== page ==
Power outages are something most homeowners deal with at one time or another, particularly if they live in a severe weather area. Here are some tips to keep you safe and comfortable, should you find yourself at home without power.
1. Have an Emergency Kit and Supplies. Your kit should include things like first-aid items; flashlights; a battery-powered radio; extra batteries; a back-up cellphone battery or solar charger; and bottled water. Also, be sure to keep the medications and prescriptions you and your family rely on filled and on hand.
2. Keep Your Cool. For power outages occurring during heat waves, you and family members can stay hydrated by drinking more water and taking cold showers or baths throughout the day. Also, center activities, such as sleep, on the lowest floor possible if you live in a multilevel dwelling, since heat rises. Close curtains and blinds and cover any gaps in doors or windows. Many municipalities and local utilities, like Pacific Gas and Electric Company, also offer information on nearby cooling centers to escape the heat.
3. Stay Warm. After a power outage in colder weather, focus on keeping one main room warm and stay in that area until the power is restored. Fireplaces and wood-burning stoves provide good alternatives to your furnace. Be sure to maintain a stock of cordwood for such emergencies. Also, close doors to any rooms you aren’t using for maximum efficiency.
Dress as if you are going outside, in layers and jackets. Finally, as with hot-weather outages, use blankets and towels to block drafts that inevitably come in from doors or windows. Closing drapes and blinds will also help conserve heat.
4. Prevent Freezing Pipes. Since they are your main source of water, keep pipes from freezing if the outage occurs along with falling temperatures. Trickle water through your taps and keep cabinet doors open to expose the pipes to warmer air in your kitchen and bathrooms.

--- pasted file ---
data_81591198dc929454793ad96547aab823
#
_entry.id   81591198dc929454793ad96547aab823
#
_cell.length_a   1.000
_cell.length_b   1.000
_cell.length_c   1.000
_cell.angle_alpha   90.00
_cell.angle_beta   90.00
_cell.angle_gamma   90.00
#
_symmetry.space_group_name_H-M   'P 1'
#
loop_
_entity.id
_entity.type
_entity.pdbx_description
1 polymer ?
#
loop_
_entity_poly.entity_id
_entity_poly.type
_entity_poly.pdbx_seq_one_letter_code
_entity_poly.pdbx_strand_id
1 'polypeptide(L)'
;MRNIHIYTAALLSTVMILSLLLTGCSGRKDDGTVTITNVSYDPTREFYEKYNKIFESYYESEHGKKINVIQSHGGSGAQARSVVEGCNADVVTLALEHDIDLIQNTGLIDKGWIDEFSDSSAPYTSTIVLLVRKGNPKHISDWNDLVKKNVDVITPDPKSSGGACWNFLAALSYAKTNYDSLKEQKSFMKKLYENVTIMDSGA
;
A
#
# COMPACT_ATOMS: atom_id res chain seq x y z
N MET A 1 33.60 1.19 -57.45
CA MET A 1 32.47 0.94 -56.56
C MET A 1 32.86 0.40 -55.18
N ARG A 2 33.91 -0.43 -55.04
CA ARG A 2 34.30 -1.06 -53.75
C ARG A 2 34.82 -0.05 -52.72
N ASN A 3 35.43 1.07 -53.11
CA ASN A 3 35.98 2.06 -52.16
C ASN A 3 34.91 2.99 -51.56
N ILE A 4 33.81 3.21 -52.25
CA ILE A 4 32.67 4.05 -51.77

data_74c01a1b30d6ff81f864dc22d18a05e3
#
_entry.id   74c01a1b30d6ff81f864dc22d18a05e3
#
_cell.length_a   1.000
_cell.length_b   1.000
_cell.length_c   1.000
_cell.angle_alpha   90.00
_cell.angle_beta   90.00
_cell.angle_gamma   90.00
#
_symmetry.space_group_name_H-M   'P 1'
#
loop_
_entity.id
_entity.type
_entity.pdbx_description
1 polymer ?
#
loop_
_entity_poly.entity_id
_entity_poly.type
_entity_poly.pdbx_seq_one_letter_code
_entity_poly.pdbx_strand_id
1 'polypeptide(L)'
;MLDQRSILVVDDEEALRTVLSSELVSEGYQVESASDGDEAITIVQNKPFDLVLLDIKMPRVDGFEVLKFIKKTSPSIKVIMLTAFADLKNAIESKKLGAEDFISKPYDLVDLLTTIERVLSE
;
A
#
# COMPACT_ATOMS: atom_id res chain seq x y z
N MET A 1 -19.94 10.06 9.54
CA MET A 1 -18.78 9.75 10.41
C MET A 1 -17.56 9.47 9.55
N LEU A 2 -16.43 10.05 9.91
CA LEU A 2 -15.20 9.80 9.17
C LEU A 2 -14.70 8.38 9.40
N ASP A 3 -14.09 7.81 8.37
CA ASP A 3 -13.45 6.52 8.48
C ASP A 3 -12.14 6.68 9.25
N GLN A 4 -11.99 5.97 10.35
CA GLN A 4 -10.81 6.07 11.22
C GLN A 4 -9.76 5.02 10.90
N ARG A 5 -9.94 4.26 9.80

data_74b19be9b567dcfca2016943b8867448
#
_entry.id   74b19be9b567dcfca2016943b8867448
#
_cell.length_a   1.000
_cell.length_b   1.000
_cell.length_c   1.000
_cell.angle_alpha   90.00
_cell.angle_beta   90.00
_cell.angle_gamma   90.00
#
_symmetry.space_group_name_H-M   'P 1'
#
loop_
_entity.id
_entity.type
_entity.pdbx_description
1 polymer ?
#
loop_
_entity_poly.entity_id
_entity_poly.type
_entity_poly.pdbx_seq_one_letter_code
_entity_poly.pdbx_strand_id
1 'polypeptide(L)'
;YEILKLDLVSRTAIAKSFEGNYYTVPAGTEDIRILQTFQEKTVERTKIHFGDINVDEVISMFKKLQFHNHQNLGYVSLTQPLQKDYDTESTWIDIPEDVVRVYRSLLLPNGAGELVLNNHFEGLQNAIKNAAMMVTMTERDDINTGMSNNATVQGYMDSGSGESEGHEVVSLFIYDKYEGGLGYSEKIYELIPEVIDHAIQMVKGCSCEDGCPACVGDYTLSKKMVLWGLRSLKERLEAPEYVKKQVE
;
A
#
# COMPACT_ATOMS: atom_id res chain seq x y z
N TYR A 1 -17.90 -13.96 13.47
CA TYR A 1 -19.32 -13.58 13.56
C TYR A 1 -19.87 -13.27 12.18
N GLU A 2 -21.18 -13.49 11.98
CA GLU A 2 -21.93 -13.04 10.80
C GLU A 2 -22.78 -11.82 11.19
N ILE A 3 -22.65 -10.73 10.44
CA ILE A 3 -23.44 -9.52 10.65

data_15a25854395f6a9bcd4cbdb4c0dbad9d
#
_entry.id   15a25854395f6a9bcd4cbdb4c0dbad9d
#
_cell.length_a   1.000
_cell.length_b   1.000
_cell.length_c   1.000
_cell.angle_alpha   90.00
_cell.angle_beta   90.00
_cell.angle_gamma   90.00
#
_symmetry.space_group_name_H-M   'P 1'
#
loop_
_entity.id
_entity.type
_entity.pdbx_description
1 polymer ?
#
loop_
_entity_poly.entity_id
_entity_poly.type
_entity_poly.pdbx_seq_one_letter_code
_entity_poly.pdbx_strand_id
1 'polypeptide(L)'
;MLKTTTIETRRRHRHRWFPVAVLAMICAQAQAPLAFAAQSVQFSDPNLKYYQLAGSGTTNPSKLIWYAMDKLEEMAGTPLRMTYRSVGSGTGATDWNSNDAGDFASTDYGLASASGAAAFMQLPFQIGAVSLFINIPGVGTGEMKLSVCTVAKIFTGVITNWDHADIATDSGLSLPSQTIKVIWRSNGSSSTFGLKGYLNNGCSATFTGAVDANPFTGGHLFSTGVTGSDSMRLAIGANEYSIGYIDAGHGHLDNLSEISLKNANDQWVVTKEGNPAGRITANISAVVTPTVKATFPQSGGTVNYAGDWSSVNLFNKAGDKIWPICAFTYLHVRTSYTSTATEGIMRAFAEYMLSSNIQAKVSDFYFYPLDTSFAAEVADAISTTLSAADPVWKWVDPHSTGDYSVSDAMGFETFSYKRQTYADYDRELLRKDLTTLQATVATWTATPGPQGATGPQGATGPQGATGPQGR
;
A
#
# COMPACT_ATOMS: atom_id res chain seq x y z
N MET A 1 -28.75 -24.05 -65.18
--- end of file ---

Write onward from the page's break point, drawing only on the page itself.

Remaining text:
5. Maintain Proper Ventilation. When using a generator or alternative heat source, like fireplaces and wood-burning stoves, make sure they are properly ventilated before using them. In addition, make sure to install battery-powered carbon monoxide detectors on each level of your home to alert you if fumes were to become an issue.
6. Keep Nonperishable Food on Hand. Make sure to have at least three days’ worth of nonperishable food in case you are unable to get to a store. High-protein, high-energy foods are the best to have around. An unopened refrigerator will keep food cold for about four hours, and adding dry ice to a freezer can help keep food frozen for 3–4 days.
7. Make Sure You Can Use Your Car. Driving during a power outage can be challenging, particularly if the outage follows a storm. There may be downed power lines or trees, and traffic signals may not be working properly. However, you may find you need to leave your home. In this case, be sure you know how to open your garage door manually and that you have at least half of a tank of gas at all times, but particularly in colder weather.
Severe weather is challenging enough without a power outage. However, with preparation, you can keep yourself and family members safe and comfortable until the lights come back on.
If your area is particularly prone to outages, you may consider a home generator in the future.